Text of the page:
6 Alternative Female Musicians For Fans Of K-Pop
These Korean women are making incredible indie music
If your understanding of K-pop conjures images of high-energy girl groups and pristine pop soloists crafting big, bright hooks and glossy music videos, then your idea of the South Korean music scene isn't totally off. But it doesn't represent the full scale of pop being offered by Korean artists.
As female-led big label acts like Red Velvet and Twice churn out catchy hit after hit, a new wave of emerging women lead the charge for alternative South Korean indie-pop, R&B, and electronica. Flourishing just outside of K-pop's shiny mainstream bubble, independent artists like Yeseo, Neon Bunny, and Brooklyn's Yaeji are shaking up the global perception of what Korean music can sound like.
Below, discover six alternative artists for fans of K-pop.
After getting her start as a keyboardist for rock group The Black Skirts, Neon Bunny—née Lim Yoo-jin—made her solo debut in 2011 with Seoulight, a bright record brimming with breezy, quirky indie-pop. The independent South Korean singer-songwriter and producer expanded her musical palette over the next few years, dabbling in funk-inspired electro-pop (2012’s Happy Ending EP) and subdued, sensual R&B (2015’s “Romance in Seoul”). In 2016, Neon Bunny dropped her sophomore album, Stay Gold, a nine-track LP bursting with moody rhythmic grooves and introspective synth-pop.
Formerly a shoegaze artist by the name of Yukari, two years ago South Korean singer-producer Aseul switched up her name, her sound, and her aesthetic, trading in the dark, murky dream-pop of her SoundCloud account for something glossier, though no less off-kilter. Her 2016 debut album, New Pop, is aptly titled, reflecting a different, weirder type of pop that exists outside of corporate K-pop’s uniquely polished ecosystem. Much like Grimes’ artful 2012 Visions, New Pop is a deliciously messy concoction, an ice cream sundae of an album featuring glitching scoops of sweet sonic bliss. The glistening cherry on top? Aseul’s undeniable command of melody.
A multitalented artist forged in the experimental underbelly of Seoul’s DIY music scene, Yeseo crafts lush, ethereal R&B in the vein of artists like FKA twigs and Kelela. Self-produced neo-soul cuts, like 2016 track “Bud,” drip like sweet honey, while the artist’s lighter-than-air vocals drift in melismatic zephyrs over trembling chords. In 2017, Yeseo—whose warm electronica sounds more organic and earthy than cold and computerized—released two EPs (No City For Love, Unkind) and an album (Million Things), branching out into trip-hop, jazz, and house. (Million Things track “Rude,” for example, wouldn’t sound out of place on Ariana Grande’s Dangerous Woman alongside songs like “Be Alright.”)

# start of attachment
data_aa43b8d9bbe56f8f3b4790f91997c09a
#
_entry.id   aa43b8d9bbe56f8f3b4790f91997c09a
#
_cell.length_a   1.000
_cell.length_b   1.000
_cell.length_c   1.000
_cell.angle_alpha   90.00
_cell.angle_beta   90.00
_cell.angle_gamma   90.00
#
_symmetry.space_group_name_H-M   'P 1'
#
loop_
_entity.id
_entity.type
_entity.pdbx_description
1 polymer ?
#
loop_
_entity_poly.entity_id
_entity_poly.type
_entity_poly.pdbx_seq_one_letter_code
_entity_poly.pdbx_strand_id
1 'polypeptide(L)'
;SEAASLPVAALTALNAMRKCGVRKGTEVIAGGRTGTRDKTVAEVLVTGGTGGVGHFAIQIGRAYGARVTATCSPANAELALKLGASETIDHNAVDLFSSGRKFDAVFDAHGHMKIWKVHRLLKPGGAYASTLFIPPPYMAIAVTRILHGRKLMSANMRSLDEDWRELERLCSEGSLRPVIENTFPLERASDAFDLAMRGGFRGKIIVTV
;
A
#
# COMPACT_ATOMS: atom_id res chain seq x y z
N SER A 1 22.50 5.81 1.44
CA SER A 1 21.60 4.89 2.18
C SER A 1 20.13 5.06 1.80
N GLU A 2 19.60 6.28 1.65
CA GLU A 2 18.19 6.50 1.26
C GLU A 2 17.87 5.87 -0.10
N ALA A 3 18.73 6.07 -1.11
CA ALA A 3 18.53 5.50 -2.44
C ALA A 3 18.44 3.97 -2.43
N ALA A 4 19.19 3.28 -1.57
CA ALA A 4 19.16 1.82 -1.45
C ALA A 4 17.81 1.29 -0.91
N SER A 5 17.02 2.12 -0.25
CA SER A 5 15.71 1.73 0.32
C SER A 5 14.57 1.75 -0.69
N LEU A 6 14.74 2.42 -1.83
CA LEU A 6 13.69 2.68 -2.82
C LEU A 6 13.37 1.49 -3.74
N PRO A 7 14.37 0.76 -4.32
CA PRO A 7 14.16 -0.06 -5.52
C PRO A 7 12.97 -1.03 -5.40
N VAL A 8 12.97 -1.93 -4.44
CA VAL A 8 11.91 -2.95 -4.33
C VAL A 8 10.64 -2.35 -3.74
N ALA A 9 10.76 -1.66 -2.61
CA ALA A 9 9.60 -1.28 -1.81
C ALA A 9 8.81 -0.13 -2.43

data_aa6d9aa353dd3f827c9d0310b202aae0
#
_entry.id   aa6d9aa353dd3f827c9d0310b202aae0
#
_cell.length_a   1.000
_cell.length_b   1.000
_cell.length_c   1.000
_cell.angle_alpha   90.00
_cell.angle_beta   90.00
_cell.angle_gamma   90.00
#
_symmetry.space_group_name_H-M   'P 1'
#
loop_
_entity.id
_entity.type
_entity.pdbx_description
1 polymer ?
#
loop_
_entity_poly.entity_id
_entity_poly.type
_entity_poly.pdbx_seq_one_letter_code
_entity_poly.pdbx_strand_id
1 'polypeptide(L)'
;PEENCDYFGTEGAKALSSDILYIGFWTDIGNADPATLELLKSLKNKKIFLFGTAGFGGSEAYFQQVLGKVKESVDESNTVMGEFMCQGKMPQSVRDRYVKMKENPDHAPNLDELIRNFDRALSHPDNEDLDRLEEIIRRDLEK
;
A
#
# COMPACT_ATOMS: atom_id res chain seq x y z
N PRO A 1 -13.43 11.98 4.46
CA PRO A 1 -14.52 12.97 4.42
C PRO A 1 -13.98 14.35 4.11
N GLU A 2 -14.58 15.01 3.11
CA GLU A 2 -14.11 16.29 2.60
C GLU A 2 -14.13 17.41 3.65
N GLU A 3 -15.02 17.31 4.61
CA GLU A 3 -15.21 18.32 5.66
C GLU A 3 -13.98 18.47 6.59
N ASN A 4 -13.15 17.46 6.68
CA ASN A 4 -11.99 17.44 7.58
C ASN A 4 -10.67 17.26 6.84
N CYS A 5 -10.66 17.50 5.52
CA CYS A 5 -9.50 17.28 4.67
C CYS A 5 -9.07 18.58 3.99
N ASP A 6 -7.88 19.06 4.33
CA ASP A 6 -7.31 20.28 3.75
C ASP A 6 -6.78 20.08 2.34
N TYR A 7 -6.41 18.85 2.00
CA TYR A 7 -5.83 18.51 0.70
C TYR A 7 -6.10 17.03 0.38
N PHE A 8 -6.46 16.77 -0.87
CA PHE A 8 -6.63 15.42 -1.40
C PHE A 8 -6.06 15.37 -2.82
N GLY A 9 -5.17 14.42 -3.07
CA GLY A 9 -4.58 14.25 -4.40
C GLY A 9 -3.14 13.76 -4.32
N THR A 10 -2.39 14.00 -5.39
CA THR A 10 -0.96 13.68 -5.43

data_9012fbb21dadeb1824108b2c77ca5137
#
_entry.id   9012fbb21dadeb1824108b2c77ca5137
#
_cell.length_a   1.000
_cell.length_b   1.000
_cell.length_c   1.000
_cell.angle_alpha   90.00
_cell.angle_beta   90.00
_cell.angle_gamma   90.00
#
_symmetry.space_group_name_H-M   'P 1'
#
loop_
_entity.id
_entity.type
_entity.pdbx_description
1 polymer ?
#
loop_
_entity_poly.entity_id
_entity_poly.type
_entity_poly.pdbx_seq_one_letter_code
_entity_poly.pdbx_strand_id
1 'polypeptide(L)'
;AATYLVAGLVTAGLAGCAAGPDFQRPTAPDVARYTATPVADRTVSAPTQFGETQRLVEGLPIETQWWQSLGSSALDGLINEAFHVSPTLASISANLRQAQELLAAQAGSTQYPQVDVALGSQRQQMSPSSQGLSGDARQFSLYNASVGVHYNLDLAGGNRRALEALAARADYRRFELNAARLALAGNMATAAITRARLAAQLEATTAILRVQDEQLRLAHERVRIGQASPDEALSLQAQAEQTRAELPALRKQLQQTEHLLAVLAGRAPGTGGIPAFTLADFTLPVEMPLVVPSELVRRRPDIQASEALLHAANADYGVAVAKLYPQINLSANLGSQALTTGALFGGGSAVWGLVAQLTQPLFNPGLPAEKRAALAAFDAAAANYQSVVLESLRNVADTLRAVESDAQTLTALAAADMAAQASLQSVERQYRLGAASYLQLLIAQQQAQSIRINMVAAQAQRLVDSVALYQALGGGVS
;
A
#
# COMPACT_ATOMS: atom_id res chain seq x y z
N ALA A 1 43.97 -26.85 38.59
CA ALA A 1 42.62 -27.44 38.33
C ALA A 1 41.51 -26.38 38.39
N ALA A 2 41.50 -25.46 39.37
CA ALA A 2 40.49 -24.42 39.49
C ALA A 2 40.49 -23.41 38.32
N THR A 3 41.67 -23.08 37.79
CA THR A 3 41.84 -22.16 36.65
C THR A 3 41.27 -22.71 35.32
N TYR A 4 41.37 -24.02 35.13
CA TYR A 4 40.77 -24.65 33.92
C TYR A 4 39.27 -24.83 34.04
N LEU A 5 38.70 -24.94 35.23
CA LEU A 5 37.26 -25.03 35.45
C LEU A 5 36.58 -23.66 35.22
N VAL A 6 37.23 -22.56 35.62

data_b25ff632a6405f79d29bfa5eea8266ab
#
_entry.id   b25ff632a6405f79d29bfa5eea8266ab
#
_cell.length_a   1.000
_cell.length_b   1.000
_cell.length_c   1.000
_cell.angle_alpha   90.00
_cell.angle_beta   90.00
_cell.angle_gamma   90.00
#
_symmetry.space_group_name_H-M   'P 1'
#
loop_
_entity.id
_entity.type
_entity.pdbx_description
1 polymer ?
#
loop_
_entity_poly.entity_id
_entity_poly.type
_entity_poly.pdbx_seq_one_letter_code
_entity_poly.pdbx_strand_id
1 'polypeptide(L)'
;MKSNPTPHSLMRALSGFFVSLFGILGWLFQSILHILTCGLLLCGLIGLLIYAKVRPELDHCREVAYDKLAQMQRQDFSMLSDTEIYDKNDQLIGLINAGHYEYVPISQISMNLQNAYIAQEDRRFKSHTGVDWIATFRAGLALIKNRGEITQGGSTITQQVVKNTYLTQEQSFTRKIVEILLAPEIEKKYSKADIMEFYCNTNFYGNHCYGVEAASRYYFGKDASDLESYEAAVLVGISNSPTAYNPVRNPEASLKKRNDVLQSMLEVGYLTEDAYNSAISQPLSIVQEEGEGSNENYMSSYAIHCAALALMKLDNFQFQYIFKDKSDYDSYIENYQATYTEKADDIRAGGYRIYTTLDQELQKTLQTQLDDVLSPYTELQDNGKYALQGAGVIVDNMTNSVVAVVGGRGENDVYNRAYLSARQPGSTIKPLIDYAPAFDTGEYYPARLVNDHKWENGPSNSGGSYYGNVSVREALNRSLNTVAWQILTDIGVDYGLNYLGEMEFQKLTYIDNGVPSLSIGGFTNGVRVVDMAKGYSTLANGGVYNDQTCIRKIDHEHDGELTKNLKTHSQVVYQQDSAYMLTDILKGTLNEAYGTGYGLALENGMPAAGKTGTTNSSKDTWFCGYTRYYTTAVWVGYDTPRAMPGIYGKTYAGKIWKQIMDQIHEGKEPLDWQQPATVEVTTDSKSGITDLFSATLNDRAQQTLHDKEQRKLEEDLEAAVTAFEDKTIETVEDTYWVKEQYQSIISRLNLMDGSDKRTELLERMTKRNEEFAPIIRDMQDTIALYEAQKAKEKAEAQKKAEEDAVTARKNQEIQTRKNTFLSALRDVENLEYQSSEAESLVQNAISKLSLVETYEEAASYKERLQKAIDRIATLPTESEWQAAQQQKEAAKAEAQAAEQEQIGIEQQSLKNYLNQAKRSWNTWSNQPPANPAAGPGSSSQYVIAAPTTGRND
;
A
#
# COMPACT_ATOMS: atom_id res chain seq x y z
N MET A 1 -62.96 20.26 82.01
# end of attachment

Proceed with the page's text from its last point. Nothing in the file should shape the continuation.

Not much is known about mysterious South Korean artist Rosy, real name Eunwon Kwak. The breathy bedroom singer-producer, who began dropping tracks on SoundCloud in early 2017, lays her dreamy sad-girl aesthetic thick across lo-fi soul-pop with titles like “Kiss It Make It Better” and “Damn, if you didn’t want me back.” Rosy’s gauzy voice is haunting and hushed as she glides between rapping and cooing verses. Whether you’re crying it out while scribbling in your diary or drawing a romantic bubble bath for two, Rosy’s atmospheric, blush-hued R&B has your soundtrack covered.
Born in Queens, New York, Korean-American rapper Yaeji (Kathy Yaeji Lee) creates electronic hip-hop that, despite this very description, truly defies definition. A frenetic fusion of rap, house music, art pop, and perhaps any YouTube ASMR mix, songs like 2017’s neon-bathed “raingurl” and swaggering “drink i’m sippin on,” off of the artist’s EP2, boast rich, complex sonic flavors. As Yaeji contemplates on topics as wide-reaching as race, self-identity, and beauty industry expectations, her tone is both reserved and mellow—a juxtaposition as wonderfully contradictory as her genre-busting sonic musings.
CIFIKA is an enigma: The reticent artist doesn’t have much by way of a social media presence, but her bilingual, self-produced electro-pop is sonically ubiquitous, toggling between extreme light and extreme dark. At times, she conjures the frantic energy of early Björk at her poppiest, but her sound might overall be best described as future space-disco, particularly on swirling songs like “I’m Awake” and “Intelligentsia.” Her visceral new EP, PRISM, is out in March.